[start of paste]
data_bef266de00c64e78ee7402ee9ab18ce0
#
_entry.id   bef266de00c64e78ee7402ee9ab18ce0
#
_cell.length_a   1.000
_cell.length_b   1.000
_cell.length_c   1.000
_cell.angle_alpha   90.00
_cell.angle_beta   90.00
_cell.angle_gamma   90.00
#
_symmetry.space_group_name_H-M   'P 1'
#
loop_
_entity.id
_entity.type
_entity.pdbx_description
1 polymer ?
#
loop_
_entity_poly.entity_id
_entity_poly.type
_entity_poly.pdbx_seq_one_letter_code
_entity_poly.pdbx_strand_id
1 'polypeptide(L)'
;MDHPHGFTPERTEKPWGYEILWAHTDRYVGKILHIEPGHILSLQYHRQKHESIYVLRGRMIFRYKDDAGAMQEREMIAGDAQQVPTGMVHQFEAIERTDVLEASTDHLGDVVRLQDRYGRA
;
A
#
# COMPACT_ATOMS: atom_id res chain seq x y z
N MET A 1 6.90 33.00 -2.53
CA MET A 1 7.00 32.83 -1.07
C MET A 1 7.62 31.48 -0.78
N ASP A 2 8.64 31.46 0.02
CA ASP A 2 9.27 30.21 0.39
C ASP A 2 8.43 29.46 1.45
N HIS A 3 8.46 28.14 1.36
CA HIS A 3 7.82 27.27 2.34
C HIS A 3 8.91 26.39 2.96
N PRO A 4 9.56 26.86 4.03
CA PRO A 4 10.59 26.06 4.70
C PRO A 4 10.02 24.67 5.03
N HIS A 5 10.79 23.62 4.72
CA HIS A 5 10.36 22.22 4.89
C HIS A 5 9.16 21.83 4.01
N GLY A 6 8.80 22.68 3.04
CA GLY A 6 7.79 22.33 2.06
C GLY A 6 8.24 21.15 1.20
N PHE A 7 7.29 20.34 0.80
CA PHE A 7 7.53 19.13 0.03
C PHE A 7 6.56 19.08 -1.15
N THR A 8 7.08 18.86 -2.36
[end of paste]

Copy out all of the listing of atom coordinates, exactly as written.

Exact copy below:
data_bef266de00c64e78ee7402ee9ab18ce0
#
_entry.id   bef266de00c64e78ee7402ee9ab18ce0
#
_cell.length_a   1.000
_cell.length_b   1.000
_cell.length_c   1.000
_cell.angle_alpha   90.00
_cell.angle_beta   90.00
_cell.angle_gamma   90.00
#
_symmetry.space_group_name_H-M   'P 1'
#
loop_
_entity.id
_entity.type
_entity.pdbx_description
1 polymer ?
#
loop_
_entity_poly.entity_id
_entity_poly.type
_entity_poly.pdbx_seq_one_letter_code
_entity_poly.pdbx_strand_id
1 'polypeptide(L)'
;MDHPHGFTPERTEKPWGYEILWAHTDRYVGKILHIEPGHILSLQYHRQKHESIYVLRGRMIFRYKDDAGAMQEREMIAGDAQQVPTGMVHQFEAIERTDVLEASTDHLGDVVRLQDRYGRA
;
A
#
# COMPACT_ATOMS: atom_id res chain seq x y z
N MET A 1 6.90 33.00 -2.53
CA MET A 1 7.00 32.83 -1.07
C MET A 1 7.62 31.48 -0.78
N ASP A 2 8.64 31.46 0.02
CA ASP A 2 9.27 30.21 0.39
C ASP A 2 8.43 29.46 1.45
N HIS A 3 8.46 28.14 1.36
CA HIS A 3 7.82 27.27 2.34
C HIS A 3 8.91 26.39 2.96
N PRO A 4 9.56 26.86 4.03
CA PRO A 4 10.59 26.06 4.70
C PRO A 4 10.02 24.67 5.03
N HIS A 5 10.79 23.62 4.72
CA HIS A 5 10.36 22.22 4.89
C HIS A 5 9.16 21.83 4.01
N GLY A 6 8.80 22.68 3.04
CA GLY A 6 7.79 22.33 2.06
C GLY A 6 8.24 21.15 1.20
N PHE A 7 7.29 20.34 0.80
CA PHE A 7 7.53 19.13 0.03
C PHE A 7 6.56 19.08 -1.15
N THR A 8 7.08 18.86 -2.36